ELDRIDGE, Iowa – Large companies in the Quad Cities have stepped in to help supply a local high school manufacturing class with the materials they need.
North Scott High School offers a manufacturing class where students can learn different aspects of business. The class is divided up into four divisions: finance, marketing, design and production.
“We want to put the students in a real world manufacturing situation,” said industrial technology teacher David Linnenbrink. He said the ultimate goal was to have students learn the skills to go into a trade.
To help the students get the hands-on experience the class offers, companies like John Deere and Olympic Steel donated materials for them to use.
“Our budget is really thin right now and these supplies are very expensive,” said Linnenbrink.
Students use the materials to make and sell their own goods. In the spring 2018 semester the students were making hitch covers. The design was inspired by North Scott’s mascot, the Lancers. They cut them, weld them to a metal base and then use a painting process called hydrodipping to finish them off.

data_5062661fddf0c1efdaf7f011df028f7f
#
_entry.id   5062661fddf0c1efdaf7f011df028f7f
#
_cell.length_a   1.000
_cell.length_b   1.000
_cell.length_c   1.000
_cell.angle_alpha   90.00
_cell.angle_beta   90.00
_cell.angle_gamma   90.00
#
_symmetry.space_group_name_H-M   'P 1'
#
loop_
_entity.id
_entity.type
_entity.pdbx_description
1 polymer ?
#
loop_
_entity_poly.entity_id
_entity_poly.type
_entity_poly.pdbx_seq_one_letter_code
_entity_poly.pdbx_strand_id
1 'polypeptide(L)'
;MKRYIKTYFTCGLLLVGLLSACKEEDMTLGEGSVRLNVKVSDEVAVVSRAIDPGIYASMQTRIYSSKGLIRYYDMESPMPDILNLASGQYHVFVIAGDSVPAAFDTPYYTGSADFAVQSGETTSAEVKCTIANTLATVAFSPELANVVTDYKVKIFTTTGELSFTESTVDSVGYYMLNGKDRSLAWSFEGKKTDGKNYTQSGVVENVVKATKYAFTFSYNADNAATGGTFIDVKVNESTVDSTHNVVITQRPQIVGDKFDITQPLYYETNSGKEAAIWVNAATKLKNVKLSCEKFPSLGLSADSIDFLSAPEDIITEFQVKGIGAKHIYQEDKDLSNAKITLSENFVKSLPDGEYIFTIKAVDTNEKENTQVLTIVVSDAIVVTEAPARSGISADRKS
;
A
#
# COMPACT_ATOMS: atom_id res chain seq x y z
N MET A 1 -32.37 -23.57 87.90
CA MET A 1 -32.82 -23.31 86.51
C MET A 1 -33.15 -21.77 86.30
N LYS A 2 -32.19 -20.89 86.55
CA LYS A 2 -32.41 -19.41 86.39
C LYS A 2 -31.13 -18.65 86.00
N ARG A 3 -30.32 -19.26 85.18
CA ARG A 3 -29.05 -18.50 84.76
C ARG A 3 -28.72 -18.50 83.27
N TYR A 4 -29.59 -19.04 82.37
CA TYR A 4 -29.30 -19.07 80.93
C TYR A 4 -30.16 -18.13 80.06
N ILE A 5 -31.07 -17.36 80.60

In the spring 2018 semester, 16 students were enrolled in the class. Linnenbrink said they got to choose which aspect of the business they wanted to focus on.
For junior students like Joseph Brodersen and Grant Forsythe, they prefer the production side and are planning on careers in the field.
“It’s definitely an interesting career,” said Forsythe. “It’s definitely one that needs a lot of attention. We need a lot more people interested in it.”
“We do have a shortage in the skilled trades across the U.S. and we need students to go into the trades so that we have workers to do the jobs that need to be done,” said Linnenbrink.
“Everyone’s heading to the four-year degree and it’s leaving a large void for people to actually make the manufacturing goods,” Brodersen said. “I don’t have any question that I’ll be able to get a job.”
The students were asked by Olympic Steel to make two fire pits that would later be sold at auction. Those proceeds will go to the Make-A-Wish Foundation.